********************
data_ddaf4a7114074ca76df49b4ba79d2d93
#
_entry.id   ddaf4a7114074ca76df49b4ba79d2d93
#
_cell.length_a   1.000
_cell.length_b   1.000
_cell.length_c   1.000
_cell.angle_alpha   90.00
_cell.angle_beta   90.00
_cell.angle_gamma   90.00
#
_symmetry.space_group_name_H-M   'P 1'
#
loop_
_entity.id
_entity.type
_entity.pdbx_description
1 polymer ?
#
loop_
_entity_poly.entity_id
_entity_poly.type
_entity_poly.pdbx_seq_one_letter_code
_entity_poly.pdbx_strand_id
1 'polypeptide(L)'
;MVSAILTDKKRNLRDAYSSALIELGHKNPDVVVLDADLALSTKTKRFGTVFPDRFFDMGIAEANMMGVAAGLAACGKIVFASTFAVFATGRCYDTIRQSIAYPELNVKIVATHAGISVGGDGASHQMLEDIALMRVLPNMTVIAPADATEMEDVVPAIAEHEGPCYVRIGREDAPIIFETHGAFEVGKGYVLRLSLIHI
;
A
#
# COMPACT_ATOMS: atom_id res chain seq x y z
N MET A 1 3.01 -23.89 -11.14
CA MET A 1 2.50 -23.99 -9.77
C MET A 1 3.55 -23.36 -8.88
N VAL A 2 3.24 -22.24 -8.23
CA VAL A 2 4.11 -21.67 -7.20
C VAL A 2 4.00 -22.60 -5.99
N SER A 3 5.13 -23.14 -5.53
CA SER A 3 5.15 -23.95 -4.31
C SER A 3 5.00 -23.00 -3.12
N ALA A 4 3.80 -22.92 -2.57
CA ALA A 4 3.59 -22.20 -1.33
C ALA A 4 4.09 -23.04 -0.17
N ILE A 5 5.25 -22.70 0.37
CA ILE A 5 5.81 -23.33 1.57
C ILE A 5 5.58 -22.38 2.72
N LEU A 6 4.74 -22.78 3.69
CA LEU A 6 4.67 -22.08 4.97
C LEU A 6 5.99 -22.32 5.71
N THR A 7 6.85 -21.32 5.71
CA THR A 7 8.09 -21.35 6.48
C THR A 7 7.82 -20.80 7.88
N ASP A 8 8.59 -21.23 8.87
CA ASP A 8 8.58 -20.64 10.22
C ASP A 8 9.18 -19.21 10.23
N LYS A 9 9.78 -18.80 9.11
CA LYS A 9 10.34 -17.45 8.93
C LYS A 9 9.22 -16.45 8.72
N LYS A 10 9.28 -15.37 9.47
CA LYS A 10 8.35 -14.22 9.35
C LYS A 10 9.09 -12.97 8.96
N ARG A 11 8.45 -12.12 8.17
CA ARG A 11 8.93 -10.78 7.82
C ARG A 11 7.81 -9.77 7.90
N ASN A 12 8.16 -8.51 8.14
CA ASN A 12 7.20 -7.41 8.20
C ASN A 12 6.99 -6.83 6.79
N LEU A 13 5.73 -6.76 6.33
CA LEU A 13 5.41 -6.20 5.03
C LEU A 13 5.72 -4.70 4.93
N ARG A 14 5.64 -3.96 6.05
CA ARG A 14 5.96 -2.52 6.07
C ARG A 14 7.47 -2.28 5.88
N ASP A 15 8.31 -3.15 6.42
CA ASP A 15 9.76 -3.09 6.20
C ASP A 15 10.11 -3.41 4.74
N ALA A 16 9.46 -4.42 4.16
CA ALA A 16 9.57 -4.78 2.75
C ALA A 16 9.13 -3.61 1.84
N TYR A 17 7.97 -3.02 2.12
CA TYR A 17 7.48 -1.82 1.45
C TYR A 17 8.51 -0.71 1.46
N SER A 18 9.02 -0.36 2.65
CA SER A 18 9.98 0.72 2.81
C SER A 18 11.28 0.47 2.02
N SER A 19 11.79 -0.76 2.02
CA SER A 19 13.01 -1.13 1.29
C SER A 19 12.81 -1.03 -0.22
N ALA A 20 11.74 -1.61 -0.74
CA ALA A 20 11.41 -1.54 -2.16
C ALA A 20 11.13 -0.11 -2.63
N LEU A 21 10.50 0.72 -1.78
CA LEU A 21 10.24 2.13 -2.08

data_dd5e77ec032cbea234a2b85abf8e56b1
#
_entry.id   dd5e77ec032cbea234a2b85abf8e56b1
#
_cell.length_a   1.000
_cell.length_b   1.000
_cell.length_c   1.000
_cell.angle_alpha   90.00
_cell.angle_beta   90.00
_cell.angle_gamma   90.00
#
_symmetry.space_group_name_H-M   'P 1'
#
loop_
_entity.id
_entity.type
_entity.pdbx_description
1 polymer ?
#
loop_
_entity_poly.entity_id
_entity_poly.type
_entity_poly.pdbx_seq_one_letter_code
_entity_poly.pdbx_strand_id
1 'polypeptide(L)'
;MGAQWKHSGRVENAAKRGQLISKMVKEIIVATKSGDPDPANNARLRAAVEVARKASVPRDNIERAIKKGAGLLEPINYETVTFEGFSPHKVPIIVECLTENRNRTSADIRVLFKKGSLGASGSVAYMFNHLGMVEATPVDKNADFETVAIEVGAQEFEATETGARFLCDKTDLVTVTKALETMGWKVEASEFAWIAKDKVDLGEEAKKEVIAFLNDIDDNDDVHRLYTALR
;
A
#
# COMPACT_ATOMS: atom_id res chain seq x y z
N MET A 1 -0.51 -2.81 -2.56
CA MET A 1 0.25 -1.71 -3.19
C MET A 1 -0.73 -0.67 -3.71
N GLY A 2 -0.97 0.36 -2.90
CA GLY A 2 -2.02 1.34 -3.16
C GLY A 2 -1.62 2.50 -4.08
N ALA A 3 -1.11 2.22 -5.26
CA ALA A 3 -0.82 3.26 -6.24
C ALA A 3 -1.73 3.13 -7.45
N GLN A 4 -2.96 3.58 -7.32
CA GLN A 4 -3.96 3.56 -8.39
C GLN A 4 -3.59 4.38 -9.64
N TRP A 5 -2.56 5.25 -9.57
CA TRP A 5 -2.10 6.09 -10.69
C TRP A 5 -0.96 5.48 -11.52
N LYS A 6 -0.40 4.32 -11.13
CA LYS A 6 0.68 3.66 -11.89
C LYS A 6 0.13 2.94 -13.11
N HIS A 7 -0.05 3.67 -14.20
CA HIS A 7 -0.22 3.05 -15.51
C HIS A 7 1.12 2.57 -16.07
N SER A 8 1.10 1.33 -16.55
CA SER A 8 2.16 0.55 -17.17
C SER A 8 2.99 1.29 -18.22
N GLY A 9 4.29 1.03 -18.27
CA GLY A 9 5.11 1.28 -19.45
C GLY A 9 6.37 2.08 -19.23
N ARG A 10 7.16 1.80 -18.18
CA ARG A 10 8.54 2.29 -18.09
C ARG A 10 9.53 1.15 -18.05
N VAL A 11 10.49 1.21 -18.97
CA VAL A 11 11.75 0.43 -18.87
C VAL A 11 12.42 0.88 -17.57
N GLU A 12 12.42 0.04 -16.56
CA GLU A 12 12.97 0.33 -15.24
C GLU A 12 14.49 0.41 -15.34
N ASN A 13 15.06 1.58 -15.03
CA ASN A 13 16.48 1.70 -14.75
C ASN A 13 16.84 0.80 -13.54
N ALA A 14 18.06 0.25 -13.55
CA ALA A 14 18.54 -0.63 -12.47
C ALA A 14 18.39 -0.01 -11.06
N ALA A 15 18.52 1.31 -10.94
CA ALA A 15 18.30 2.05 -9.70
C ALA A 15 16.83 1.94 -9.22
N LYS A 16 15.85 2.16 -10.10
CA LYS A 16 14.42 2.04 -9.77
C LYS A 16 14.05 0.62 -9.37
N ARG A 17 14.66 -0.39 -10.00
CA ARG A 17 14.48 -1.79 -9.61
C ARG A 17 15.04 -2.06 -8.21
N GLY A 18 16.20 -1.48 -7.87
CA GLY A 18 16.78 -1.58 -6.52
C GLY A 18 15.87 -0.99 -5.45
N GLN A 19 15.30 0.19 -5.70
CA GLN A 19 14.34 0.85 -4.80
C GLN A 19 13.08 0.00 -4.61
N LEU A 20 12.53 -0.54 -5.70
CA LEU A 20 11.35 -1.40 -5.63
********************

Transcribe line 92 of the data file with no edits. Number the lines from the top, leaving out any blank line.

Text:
CA LEU A 21 10.24 2.13 -2.08